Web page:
It is doubtless true that the injuries inflicted by the accident were the cause of the death and that the taking of the blood sample was not necessary to determine the cause of death. Upon the record before us, we cannot say that the taking of the blood sample did not fall within the scope of the rights and duties of the medical examiner to make the investigation required by statute.
Several officers testified that they detected a strong odor of alcohol about the body of the decedent immediately after the accident. The medical examiner was not asked whether he detected an alcoholic odor but it is reasonable to infer in event the officers' testimony is believed that the medical examiner had probable cause to believe from his examination of the body that the decedent had imbibed alcohol. We cannot say upon the record before us that the taking of the blood test had no reasonable relationship to the duties that the medical examiner was required to perform.
We find no merit to plaintiff's contention that § 321.271, I.C.A., makes the report of the medical examiner a privileged communication. Such statute deals with required reports to be filed with the Department of Public Safety. The powers and the duties of the medical examiner are set out in ch. 339, I.C.A.
In Lessenhop v. Norton, Iowa, 153 N.W.2d 107, 110-111, the court states:
"Section 339.5 makes it clear the examiner's duties are to inquire as to `the cause and manner of death' and file his findings with the county attorney and the criminal investigation division of the public safety department. It would seem his investigation is directed toward evidence of a crime and is not the same as an accident report filed by an investigation officer with the public safety department under section 321.266 of the Code. * *
* * * * * *
"Section 339.9 provides: `Reports of investigation made by the county medical examiner or his assistants, and records and reports of autopsies made under the authority of this chapter, shall be received as evidence in any court or other proceedings, except that statements by witnesses or other persons and conclusions upon extraneous matters are not hereby made admissible. * * *' (Emphasis added.) * * * It does not attempt to pass on the admissibility of reports containing extraneous matters or define extraneous matters. Obviously, then, that admissibility is to be governed by other well-established rules of evidence which the court must apply when timely and proper objections are made."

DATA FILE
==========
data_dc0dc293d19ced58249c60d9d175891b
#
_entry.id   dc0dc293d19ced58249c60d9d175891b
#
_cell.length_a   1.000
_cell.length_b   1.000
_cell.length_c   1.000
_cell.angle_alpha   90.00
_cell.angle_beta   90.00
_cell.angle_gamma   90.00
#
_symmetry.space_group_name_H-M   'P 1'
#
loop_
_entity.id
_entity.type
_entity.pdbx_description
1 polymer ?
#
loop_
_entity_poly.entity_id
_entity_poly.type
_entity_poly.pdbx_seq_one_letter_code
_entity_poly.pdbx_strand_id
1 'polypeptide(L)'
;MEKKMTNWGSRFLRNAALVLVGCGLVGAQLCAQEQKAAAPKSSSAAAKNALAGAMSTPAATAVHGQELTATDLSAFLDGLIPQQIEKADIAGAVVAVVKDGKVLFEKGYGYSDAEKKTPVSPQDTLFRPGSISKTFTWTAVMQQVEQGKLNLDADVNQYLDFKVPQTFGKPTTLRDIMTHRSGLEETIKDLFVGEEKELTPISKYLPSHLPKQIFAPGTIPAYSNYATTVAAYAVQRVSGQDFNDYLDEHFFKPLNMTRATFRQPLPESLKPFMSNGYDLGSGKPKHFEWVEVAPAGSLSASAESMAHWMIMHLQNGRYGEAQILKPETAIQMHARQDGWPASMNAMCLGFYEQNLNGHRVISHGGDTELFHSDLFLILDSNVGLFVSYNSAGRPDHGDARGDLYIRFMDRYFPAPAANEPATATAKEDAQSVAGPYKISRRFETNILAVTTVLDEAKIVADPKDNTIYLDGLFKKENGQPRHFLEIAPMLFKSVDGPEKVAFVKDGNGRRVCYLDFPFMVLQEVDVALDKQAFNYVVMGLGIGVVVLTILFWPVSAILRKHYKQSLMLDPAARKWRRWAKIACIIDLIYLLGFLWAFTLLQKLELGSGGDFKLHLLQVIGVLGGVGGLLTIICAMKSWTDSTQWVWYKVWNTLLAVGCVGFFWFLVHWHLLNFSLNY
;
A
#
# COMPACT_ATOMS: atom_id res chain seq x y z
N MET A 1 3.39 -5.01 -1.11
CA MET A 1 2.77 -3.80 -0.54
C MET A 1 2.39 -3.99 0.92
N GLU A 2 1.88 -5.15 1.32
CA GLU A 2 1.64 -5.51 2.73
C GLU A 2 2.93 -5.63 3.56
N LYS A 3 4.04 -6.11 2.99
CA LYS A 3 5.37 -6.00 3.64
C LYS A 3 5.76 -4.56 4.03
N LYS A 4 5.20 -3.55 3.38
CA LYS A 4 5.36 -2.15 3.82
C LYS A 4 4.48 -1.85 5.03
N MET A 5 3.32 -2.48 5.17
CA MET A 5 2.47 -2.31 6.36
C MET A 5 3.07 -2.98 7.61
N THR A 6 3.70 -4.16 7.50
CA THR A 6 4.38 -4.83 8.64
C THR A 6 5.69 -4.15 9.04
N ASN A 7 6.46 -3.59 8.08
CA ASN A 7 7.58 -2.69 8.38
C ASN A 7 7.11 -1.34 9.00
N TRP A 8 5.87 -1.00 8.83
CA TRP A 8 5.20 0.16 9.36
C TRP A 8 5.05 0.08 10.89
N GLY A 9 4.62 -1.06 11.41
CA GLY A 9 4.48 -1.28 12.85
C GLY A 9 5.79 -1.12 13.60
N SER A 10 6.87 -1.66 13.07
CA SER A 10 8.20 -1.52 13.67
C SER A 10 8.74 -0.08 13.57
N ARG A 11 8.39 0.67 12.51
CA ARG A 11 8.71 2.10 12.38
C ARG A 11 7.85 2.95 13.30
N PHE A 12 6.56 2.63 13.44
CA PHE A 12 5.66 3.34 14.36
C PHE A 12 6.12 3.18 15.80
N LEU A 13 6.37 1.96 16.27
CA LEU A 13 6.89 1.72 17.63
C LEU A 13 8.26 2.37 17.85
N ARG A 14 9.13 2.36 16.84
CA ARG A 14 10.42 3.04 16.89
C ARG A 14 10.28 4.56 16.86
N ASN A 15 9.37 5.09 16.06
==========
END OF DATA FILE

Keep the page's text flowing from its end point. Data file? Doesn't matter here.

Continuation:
In Lessenhop, the court held a conclusory statement on the coroner's report stating the blood alcohol level was not admissible. The opinion stresses the lack of proper foundation for admission of the blood test result in that the manner of taking and preserving the sample was not shown nor was the identity of the person testing the sample disclosed, so as to afford opportunity for crossexamination as to procedures used in making the test. It would appear that the evidence was excluded on the basis of lack of foundation.
The court in its opinion, p. 111, observes, "appellant did not seriously contend that the medical examiner had no authority to take a blood sample from persons killed in accidents, * * *." The court did not expressly pass on the right of the medical examiner to extract a blood sample but the foregoing quoted statement and the opinion as a whole leave a strong impression that the Iowa court was of the view that power so to do exists in the medical examiner.
In Bill v. Farm Bureau Life Ins. Co., 254 Iowa 1215, 119 N.W.2d 768, 774, the court holds it was error to exclude the medical examiner's report, stating, "Section 339.9, supra, expressly provides that reports of investigations by the county medical examiner, and records and reports of autopsies made under his authority, shall be received in evidence."
We hold that the medical examiner's report is admissible under § 339.9 and that such report does not fall within the restrictions imposed by § 321.271.
The trial court based its holding that the result of the blood test was admissible principally upon the Iowa Implied Consent Law, ch. 321B, I.C.A. In so doing, we believe the trial court properly interpreted and applied the Iowa Implied Consent Law. Our holding hereinabove that § 339.9 controls would in itself justify an affirmance. However, since the trial court reached its decision largely on the Implied Consent Law and such holding has a bearing on the unlawful search and seizure issue hereinafter discussed, we deem it advisable to consider the admissibility of the blood test under the Implied Consent Law.